Through interactions such as this, Tailford and Cronk came to understand the film industry as a world built on personal contacts, relationships, where a phone call from the right person makes things possible. And of course, where you have to deliver once the opportunity comes around. And they saw the industry layered like an onion. They started at the outermost layer, and one relationship at a time took them a little closer to the middle.
All along, they never lost sight of their desire to create their own content. The pair wanted to collaborate on screenplays. Cronk wanted to direct; Tailford wanted to produce and act.
“We needed the next piece of artwork out there,” Cronk says. So the pair collaborated on a 10-minute short titled War Prayer, based on a short story by Mark Twain about a post-apocalyptic world. “So many short films are about, like, two people sitting around in an apartment talking about drugs or relationships,” Cronk says. “We needed to make something that was way beyond that, something people couldn’t believe we had made.”
They returned to Michigan and enlisted the help of friends and family. They shot War Prayer on a friend’s farm near Evart,in a pine stand that a wind had laid to waste a couple summers prior. They made props, from junk scavenged from the scrap yard—a giant fan blade connected to a tank became an airplane engine smoldering on the ground. Some 1-inch pipes welded to a metal plate became a machine gun turret. Friends found the recipe for making smoke bombs on the Internet, and they cooked up big batches.
“It’s just saltpeter, sugar and water, and you cook it, and when it reaches a certain temperature, you put it in a canister and put a wick in it,” says Pat Babcock, who lives on the farm and has been a go-to guy for props.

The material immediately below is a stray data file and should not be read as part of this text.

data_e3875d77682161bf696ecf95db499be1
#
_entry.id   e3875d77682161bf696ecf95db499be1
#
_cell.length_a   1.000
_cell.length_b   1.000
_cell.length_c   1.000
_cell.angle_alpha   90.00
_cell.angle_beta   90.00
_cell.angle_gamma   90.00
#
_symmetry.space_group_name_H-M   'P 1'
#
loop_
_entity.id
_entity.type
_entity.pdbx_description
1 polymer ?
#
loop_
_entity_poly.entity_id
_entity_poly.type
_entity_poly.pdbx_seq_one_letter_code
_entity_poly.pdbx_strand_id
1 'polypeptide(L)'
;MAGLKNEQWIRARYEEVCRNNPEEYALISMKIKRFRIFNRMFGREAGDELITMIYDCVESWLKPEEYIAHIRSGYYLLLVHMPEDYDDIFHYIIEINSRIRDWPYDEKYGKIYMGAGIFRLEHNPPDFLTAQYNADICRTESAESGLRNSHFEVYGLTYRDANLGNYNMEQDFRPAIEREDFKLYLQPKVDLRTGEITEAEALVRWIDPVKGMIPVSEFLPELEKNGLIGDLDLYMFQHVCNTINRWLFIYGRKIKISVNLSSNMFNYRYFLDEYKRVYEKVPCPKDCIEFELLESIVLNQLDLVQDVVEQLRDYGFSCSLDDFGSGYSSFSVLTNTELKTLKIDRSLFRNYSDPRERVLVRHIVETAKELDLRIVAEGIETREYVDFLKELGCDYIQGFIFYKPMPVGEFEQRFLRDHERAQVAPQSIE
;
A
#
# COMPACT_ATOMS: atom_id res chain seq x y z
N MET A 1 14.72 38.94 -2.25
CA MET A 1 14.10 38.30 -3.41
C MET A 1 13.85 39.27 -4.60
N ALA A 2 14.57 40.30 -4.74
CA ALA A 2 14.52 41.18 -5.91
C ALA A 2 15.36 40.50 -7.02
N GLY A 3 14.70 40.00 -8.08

Once they finished the film, Tailford and Cronk did the standard thing: submitting it to film festival competitions around the globe. At first they received a half-dozen rejection notices. They wondered if they’d made it too dark, too obscure, too artsy. Then the director of the 2006 Beverly Hills International Film Festival—one of the nation’s most prestigious film festivals—called Cronk and told him it was accepted.
They went to the awards ceremony and after the awards for best shorts were done and they didn’t win, they figured, Oh well, it was a great event and good exposure. But then, a big surprise. The announcer said the winner of the best directoraward goes to Harold Cronk for War Prayer.
“It was a total shock,” Cronk says. He went to the podium, fumbled some words, thanked everybody. When he returned to his table, his wife, Amy, pointed out that he hadn’t thanked her.
Winning best director at the Beverly Hills festival gets people’s attention, opens more doors, peels back the onion another thin layer. Cronk began receiving more phone calls in Hollywood. But when Michigan passed the tax credits for the film industry, Cronk and Tailford decided to set up in Manistee.